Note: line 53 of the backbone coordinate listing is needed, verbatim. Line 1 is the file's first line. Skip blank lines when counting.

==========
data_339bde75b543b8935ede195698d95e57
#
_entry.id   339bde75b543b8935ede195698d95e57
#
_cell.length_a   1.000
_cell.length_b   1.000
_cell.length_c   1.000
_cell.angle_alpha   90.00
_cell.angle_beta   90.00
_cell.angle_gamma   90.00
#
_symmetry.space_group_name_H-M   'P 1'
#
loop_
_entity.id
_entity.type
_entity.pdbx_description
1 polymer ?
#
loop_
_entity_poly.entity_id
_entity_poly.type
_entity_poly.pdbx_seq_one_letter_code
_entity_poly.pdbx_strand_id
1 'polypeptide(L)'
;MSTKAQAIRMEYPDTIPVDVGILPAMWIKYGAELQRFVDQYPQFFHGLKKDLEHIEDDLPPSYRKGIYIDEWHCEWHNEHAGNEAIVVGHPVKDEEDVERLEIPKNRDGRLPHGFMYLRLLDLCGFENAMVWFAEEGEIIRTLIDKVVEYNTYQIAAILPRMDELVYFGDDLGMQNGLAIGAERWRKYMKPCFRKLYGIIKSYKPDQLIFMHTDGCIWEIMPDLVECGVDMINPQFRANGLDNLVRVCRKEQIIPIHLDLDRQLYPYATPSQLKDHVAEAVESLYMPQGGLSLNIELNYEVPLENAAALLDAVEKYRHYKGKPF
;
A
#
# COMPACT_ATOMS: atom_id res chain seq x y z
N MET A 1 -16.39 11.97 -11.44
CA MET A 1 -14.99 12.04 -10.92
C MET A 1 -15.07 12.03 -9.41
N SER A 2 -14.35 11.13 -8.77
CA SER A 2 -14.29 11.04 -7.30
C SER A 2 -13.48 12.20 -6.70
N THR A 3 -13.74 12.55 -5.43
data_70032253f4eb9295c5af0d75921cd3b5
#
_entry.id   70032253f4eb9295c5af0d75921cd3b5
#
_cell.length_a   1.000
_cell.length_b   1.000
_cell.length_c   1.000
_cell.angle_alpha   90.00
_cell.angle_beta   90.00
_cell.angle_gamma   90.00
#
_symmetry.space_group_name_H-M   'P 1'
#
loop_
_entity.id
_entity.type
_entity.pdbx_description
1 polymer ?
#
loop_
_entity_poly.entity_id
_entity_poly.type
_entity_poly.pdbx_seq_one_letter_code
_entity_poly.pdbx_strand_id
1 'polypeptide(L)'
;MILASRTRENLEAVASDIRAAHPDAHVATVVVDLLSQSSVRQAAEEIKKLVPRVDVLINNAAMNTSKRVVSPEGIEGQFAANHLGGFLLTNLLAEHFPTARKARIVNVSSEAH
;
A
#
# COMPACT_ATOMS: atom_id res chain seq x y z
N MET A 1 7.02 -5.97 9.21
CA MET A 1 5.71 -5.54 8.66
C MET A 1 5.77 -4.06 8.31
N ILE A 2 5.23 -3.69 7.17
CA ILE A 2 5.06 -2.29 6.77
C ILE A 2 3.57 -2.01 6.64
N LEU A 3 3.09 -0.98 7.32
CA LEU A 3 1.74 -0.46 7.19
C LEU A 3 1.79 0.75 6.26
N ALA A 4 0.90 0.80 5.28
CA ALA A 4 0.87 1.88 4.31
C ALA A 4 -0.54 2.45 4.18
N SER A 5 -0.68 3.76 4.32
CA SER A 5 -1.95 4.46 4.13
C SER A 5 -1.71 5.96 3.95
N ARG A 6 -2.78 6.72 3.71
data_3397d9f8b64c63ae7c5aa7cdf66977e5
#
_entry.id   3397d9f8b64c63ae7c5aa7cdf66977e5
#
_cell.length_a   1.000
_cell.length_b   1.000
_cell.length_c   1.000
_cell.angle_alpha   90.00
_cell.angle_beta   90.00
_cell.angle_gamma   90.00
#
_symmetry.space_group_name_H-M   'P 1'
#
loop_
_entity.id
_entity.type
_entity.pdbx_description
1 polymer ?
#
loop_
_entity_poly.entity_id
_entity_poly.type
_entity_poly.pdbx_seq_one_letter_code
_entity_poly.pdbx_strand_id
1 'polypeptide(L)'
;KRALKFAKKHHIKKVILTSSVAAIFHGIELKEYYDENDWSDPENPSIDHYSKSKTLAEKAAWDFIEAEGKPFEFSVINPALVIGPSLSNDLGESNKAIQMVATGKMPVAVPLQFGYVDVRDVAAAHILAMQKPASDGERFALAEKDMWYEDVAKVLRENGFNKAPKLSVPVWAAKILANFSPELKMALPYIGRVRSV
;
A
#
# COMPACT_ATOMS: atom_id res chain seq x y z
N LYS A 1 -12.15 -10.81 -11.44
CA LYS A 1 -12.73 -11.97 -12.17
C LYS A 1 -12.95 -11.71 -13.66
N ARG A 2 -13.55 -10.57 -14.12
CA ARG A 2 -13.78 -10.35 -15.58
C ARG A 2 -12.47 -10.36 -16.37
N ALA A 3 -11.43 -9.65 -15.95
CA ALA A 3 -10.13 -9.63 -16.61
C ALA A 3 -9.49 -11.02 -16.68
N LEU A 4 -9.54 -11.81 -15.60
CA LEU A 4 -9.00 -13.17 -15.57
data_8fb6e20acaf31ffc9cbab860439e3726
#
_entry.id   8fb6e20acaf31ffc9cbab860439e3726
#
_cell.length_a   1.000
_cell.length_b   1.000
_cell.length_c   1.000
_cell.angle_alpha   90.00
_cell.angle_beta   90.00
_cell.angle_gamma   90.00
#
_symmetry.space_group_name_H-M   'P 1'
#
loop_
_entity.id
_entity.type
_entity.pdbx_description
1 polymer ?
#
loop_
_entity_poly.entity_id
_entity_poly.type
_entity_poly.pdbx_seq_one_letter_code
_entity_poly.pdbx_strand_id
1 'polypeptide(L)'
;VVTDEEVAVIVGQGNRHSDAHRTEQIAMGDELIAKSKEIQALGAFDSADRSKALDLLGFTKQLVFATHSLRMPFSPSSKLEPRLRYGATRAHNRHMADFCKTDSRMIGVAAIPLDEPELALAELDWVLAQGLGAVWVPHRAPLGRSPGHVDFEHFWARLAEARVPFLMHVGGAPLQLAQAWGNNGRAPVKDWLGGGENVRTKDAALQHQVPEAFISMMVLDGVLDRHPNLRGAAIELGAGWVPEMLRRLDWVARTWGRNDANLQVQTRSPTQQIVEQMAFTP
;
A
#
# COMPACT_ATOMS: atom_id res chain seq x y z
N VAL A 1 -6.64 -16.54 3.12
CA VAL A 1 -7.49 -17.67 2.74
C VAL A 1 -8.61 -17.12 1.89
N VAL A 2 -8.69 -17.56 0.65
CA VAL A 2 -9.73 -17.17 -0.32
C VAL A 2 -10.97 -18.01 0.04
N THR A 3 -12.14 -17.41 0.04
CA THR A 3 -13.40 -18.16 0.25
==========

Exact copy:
_entity.type